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Lopez v. Chappell

United States District Court, E.D. California

August 18, 2014

CRISTO LOPEZ, Petitioner,
v.
KEVIN CHAPPELL, Respondent.

FINDINGS AND RECOMMENDATIONS

GREGORY G. HOLLOWS, Magistrate Judge.

Petitioner, a state prisoner proceeding pro se, has filed a petition for writ of habeas corpus pursuant to 28 U.S.C. § 2254.

On April 2, 2014, petitioner was ordered to show cause, within thirty days, why respondent's February 18, 2014 motion to dismiss should not be granted. At that time, petitioner was warned that failure to file an opposition would result in a recommendation that this action be dismissed. Petitioner filed a response indicating that he was in Administrative Segregation, and needed help with his legal work. The court construed these statements as a wish to respond to the motion to dismiss, and granted petitioner forty-five days to file an opposition. The order did advise petitioner that if he did not respond to the motion to dismiss, and the case was dismissed, it would be very difficult to refile at a later time. The court then set forth authority concerning the statute of limitations and various tolling principles. Finally, the order, filed April 29, 2014, warned petitioner that failure to file an opposition would result in a recommendation that the action be dismissed. (ECF No. 16.) Petitioner then filed a request for extension of time, which was granted on June 6, 2014, and petitioner was given sixty days in which to file his opposition. Petitioner was warned that no further extensions of time would be granted. The sixty day period has passed, and petitioner has not filed an opposition to the motion.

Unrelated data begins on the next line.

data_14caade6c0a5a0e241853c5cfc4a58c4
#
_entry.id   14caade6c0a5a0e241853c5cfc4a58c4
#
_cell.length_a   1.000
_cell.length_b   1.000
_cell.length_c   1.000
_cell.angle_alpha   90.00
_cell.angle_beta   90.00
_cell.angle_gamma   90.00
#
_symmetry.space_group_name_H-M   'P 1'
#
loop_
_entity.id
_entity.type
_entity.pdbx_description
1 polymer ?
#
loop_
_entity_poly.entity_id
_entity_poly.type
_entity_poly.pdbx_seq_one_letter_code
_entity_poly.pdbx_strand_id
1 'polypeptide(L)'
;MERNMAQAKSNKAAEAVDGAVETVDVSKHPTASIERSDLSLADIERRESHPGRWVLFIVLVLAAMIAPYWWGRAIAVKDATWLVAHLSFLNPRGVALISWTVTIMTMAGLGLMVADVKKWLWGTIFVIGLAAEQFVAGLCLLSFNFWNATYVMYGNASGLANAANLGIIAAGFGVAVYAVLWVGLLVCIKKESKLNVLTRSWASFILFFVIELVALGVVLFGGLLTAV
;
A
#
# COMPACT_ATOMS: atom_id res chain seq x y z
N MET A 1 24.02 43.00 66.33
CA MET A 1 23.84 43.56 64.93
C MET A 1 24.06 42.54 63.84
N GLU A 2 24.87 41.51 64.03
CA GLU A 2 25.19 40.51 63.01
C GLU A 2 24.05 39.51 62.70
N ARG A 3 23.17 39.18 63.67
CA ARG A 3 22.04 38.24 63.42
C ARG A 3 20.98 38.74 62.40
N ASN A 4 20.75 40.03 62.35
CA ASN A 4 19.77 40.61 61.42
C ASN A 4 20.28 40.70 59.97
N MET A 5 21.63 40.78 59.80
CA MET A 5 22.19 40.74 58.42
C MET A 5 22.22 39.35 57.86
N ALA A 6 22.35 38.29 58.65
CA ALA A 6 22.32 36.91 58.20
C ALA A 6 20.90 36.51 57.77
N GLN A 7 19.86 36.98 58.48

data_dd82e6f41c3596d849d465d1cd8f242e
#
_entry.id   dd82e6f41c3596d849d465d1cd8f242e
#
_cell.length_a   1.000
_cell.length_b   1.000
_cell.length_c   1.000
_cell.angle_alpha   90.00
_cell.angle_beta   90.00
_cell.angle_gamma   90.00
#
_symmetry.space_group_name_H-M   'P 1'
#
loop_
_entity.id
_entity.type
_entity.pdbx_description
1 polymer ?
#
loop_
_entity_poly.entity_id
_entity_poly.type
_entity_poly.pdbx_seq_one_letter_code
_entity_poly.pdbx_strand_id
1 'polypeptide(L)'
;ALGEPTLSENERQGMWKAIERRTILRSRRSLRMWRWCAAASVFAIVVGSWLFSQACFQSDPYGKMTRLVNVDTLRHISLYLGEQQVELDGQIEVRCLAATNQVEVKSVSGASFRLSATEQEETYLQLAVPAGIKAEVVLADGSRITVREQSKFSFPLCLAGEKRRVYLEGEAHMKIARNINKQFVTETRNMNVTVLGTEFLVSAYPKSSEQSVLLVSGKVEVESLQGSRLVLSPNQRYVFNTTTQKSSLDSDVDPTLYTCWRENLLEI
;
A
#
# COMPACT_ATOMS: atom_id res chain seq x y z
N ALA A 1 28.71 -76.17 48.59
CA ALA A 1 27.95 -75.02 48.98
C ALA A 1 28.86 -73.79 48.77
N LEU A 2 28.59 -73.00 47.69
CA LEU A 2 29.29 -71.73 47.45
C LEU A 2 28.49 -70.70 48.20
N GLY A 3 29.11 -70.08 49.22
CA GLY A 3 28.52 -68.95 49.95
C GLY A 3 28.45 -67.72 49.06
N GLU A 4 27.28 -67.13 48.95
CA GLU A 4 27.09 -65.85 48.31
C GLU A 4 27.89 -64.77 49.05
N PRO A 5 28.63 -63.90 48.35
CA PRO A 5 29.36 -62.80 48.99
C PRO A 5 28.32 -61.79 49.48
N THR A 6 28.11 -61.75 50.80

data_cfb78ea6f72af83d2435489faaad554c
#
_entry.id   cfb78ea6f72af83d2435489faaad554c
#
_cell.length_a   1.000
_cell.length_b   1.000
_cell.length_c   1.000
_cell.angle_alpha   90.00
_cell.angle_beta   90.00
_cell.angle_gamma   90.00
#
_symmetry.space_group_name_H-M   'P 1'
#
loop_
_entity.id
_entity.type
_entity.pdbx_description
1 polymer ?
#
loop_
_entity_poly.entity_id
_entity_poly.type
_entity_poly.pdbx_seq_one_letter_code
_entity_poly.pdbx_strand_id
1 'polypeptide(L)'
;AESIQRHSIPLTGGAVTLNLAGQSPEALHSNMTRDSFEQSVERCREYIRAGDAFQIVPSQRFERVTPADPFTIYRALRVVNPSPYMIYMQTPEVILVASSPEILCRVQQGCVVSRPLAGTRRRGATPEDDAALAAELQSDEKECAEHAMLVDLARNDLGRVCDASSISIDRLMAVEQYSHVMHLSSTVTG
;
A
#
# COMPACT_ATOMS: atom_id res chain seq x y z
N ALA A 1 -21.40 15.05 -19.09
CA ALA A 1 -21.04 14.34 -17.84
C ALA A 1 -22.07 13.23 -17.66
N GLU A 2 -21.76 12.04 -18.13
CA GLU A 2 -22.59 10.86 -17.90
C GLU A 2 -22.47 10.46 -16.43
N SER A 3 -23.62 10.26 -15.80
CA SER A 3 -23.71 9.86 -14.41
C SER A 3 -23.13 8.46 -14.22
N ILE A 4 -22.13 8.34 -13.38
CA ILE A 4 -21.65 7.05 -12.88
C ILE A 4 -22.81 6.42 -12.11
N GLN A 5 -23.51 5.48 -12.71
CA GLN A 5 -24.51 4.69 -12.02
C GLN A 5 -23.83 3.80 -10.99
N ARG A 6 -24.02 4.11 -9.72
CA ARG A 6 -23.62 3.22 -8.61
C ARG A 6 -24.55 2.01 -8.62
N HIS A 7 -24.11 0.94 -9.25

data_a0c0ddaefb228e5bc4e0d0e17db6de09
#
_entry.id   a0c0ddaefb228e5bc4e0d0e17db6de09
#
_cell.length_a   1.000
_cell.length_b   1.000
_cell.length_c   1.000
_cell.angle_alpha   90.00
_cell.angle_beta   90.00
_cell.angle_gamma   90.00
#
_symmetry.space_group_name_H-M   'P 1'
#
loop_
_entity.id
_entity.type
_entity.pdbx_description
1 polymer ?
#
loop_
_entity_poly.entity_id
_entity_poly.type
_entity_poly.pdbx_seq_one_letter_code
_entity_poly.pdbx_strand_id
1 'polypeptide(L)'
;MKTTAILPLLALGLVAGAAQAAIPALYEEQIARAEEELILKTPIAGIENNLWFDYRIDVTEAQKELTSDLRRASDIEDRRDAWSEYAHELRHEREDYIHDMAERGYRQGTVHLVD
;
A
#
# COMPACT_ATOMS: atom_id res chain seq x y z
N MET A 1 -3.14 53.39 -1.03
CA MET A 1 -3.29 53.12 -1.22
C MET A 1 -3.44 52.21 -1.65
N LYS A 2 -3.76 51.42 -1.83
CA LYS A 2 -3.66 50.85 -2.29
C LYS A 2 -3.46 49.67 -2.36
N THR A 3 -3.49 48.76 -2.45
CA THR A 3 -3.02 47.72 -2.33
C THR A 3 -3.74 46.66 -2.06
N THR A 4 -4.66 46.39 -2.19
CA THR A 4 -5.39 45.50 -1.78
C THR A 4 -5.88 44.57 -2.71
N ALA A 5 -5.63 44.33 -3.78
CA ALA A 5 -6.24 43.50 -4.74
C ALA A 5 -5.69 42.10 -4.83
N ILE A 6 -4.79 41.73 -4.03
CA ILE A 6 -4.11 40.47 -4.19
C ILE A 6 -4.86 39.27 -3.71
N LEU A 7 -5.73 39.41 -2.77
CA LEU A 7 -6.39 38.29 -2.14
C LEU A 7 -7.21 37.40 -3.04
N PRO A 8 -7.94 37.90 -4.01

In addition, the court has reviewed the motion to dismiss based on untimeliness. The court finds that on the face of it, the motion has merit. Petitioner filed his petition more than nine months after the one year deadline had passed, and he is therefore barred from proceeding in this court. See ECF No. 12.

Pursuant to Rule 11 of the Federal Rules Governing Section 2254 Cases, this court must issue or deny a certificate of appealability when it enters a final order adverse to the applicant. A certificate of appealability may issue only "if the applicant has made a substantial showing of the denial of a constitutional right." 28 U.S.C. § 2253(c)(2). For the reasons set forth in these findings and recommendations, a substantial showing of the denial of a constitutional right has not been made in this case.

Accordingly, IT IS HEREBY RECOMMENDED that:

1. Respondent's motion to dismiss, filed February 18, 2014 (ECF No. 12), be granted; and

2. The District Court decline to issue a certificate of appealability.

These findings and recommendations are submitted to the United States District Judge assigned to the case, pursuant to the provisions of Title 28 U.S.C. § 636(b)(l). Within fourteen (14) days after being served with these findings and recommendations, any party may file written objections with the court and serve a copy on all parties. Such a document should be captioned "Objections to Magistrate Judge's Findings and Recommendations." Any reply to the objections shall be served and filed within seven (7) days after service of the objections. The parties are advised that failure to file objections within the specified time may waive the right to appeal the District Court's order. Martinez v. Ylst , 951 F.2d 1153 (9th Cir. 1991).


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